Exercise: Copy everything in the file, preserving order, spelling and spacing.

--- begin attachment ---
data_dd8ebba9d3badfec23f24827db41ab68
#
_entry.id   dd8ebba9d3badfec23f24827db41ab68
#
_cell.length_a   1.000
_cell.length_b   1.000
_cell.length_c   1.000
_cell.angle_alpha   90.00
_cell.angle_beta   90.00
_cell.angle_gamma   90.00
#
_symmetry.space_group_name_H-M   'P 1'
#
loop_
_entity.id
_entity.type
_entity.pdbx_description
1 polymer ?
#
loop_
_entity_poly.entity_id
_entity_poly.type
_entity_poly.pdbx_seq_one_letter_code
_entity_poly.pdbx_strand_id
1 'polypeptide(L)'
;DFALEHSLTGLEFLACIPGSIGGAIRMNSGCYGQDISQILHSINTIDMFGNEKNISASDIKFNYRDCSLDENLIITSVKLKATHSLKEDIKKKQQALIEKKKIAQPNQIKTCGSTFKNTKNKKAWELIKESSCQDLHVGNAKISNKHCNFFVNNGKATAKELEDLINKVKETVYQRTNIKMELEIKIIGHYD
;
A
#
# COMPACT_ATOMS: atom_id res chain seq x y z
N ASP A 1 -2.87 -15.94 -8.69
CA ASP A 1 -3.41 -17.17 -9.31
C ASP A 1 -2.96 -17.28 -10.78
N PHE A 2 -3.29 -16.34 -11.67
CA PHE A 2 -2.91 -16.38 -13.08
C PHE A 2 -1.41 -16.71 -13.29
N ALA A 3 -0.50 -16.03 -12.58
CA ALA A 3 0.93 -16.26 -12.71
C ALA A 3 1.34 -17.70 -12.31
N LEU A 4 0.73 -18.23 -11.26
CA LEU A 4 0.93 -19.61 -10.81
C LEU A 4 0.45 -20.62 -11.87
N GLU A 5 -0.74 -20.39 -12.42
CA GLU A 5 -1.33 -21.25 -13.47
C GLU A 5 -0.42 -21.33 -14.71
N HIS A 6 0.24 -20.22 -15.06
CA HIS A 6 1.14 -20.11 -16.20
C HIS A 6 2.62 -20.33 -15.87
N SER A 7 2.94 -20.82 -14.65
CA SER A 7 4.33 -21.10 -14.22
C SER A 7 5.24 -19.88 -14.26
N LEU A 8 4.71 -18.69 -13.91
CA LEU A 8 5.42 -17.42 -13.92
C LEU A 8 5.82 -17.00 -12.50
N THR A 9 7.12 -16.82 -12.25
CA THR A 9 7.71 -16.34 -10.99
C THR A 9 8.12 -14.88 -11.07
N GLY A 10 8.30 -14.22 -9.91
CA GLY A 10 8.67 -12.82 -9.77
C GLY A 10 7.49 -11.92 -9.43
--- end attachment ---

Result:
data_dd8ebba9d3badfec23f24827db41ab68
#
_entry.id   dd8ebba9d3badfec23f24827db41ab68
#
_cell.length_a   1.000
_cell.length_b   1.000
_cell.length_c   1.000
_cell.angle_alpha   90.00
_cell.angle_beta   90.00
_cell.angle_gamma   90.00
#
_symmetry.space_group_name_H-M   'P 1'
#
loop_
_entity.id
_entity.type
_entity.pdbx_description
1 polymer ?
#
loop_
_entity_poly.entity_id
_entity_poly.type
_entity_poly.pdbx_seq_one_letter_code
_entity_poly.pdbx_strand_id
1 'polypeptide(L)'
;DFALEHSLTGLEFLACIPGSIGGAIRMNSGCYGQDISQILHSINTIDMFGNEKNISASDIKFNYRDCSLDENLIITSVKLKATHSLKEDIKKKQQALIEKKKIAQPNQIKTCGSTFKNTKNKKAWELIKESSCQDLHVGNAKISNKHCNFFVNNGKATAKELEDLINKVKETVYQRTNIKMELEIKIIGHYD
;
A
#
# COMPACT_ATOMS: atom_id res chain seq x y z
N ASP A 1 -2.87 -15.94 -8.69
CA ASP A 1 -3.41 -17.17 -9.31
C ASP A 1 -2.96 -17.28 -10.78
N PHE A 2 -3.29 -16.34 -11.67
CA PHE A 2 -2.91 -16.38 -13.08
C PHE A 2 -1.41 -16.71 -13.29
N ALA A 3 -0.50 -16.03 -12.58
CA ALA A 3 0.93 -16.26 -12.71
C ALA A 3 1.34 -17.70 -12.31
N LEU A 4 0.73 -18.23 -11.26
CA LEU A 4 0.93 -19.61 -10.81
C LEU A 4 0.45 -20.62 -11.87
N GLU A 5 -0.74 -20.39 -12.42
CA GLU A 5 -1.33 -21.25 -13.47
C GLU A 5 -0.42 -21.33 -14.71
N HIS A 6 0.24 -20.22 -15.06
CA HIS A 6 1.14 -20.11 -16.20
C HIS A 6 2.62 -20.33 -15.87
N SER A 7 2.94 -20.82 -14.65
CA SER A 7 4.33 -21.10 -14.22
C SER A 7 5.24 -19.88 -14.26
N LEU A 8 4.71 -18.69 -13.91
CA LEU A 8 5.42 -17.42 -13.92
C LEU A 8 5.82 -17.00 -12.50
N THR A 9 7.12 -16.82 -12.25
CA THR A 9 7.71 -16.34 -10.99
C THR A 9 8.12 -14.88 -11.07
N GLY A 10 8.30 -14.22 -9.91
CA GLY A 10 8.67 -12.82 -9.77
C GLY A 10 7.49 -11.92 -9.43